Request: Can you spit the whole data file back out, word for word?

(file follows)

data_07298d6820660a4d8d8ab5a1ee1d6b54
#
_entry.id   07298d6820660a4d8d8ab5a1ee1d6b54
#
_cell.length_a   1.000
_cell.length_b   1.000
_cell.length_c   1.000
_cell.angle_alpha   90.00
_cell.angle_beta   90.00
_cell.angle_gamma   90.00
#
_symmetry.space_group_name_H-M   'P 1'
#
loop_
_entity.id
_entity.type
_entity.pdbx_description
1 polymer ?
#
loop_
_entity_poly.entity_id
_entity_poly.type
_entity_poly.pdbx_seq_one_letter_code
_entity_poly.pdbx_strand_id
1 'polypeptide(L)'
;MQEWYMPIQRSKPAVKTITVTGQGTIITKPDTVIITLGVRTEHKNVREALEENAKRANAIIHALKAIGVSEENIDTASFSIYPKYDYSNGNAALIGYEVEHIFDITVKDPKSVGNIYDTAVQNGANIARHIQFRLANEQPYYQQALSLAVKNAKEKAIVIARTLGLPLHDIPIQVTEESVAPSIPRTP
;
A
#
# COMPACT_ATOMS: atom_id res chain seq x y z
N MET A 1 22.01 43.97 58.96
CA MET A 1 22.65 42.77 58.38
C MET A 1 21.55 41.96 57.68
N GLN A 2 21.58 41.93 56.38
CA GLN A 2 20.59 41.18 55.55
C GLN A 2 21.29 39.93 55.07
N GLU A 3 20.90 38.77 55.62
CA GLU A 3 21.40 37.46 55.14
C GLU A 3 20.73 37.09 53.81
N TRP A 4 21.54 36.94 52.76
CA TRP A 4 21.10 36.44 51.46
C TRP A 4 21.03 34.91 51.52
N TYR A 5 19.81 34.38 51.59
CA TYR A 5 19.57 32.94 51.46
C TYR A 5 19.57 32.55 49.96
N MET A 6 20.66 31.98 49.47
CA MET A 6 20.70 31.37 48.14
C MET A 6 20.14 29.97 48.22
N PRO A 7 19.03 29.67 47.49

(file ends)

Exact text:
data_07298d6820660a4d8d8ab5a1ee1d6b54
#
_entry.id   07298d6820660a4d8d8ab5a1ee1d6b54
#
_cell.length_a   1.000
_cell.length_b   1.000
_cell.length_c   1.000
_cell.angle_alpha   90.00
_cell.angle_beta   90.00
_cell.angle_gamma   90.00
#
_symmetry.space_group_name_H-M   'P 1'
#
loop_
_entity.id
_entity.type
_entity.pdbx_description
1 polymer ?
#
loop_
_entity_poly.entity_id
_entity_poly.type
_entity_poly.pdbx_seq_one_letter_code
_entity_poly.pdbx_strand_id
1 'polypeptide(L)'
;MQEWYMPIQRSKPAVKTITVTGQGTIITKPDTVIITLGVRTEHKNVREALEENAKRANAIIHALKAIGVSEENIDTASFSIYPKYDYSNGNAALIGYEVEHIFDITVKDPKSVGNIYDTAVQNGANIARHIQFRLANEQPYYQQALSLAVKNAKEKAIVIARTLGLPLHDIPIQVTEESVAPSIPRTP
;
A
#
# COMPACT_ATOMS: atom_id res chain seq x y z
N MET A 1 22.01 43.97 58.96
CA MET A 1 22.65 42.77 58.38
C MET A 1 21.55 41.96 57.68
N GLN A 2 21.58 41.93 56.38
CA GLN A 2 20.59 41.18 55.55
C GLN A 2 21.29 39.93 55.07
N GLU A 3 20.90 38.77 55.62
CA GLU A 3 21.40 37.46 55.14
C GLU A 3 20.73 37.09 53.81
N TRP A 4 21.54 36.94 52.76
CA TRP A 4 21.10 36.44 51.46
C TRP A 4 21.03 34.91 51.52
N TYR A 5 19.81 34.38 51.59
CA TYR A 5 19.57 32.94 51.46
C TYR A 5 19.57 32.55 49.96
N MET A 6 20.66 31.98 49.47
CA MET A 6 20.70 31.37 48.14
C MET A 6 20.14 29.97 48.22
N PRO A 7 19.03 29.67 47.49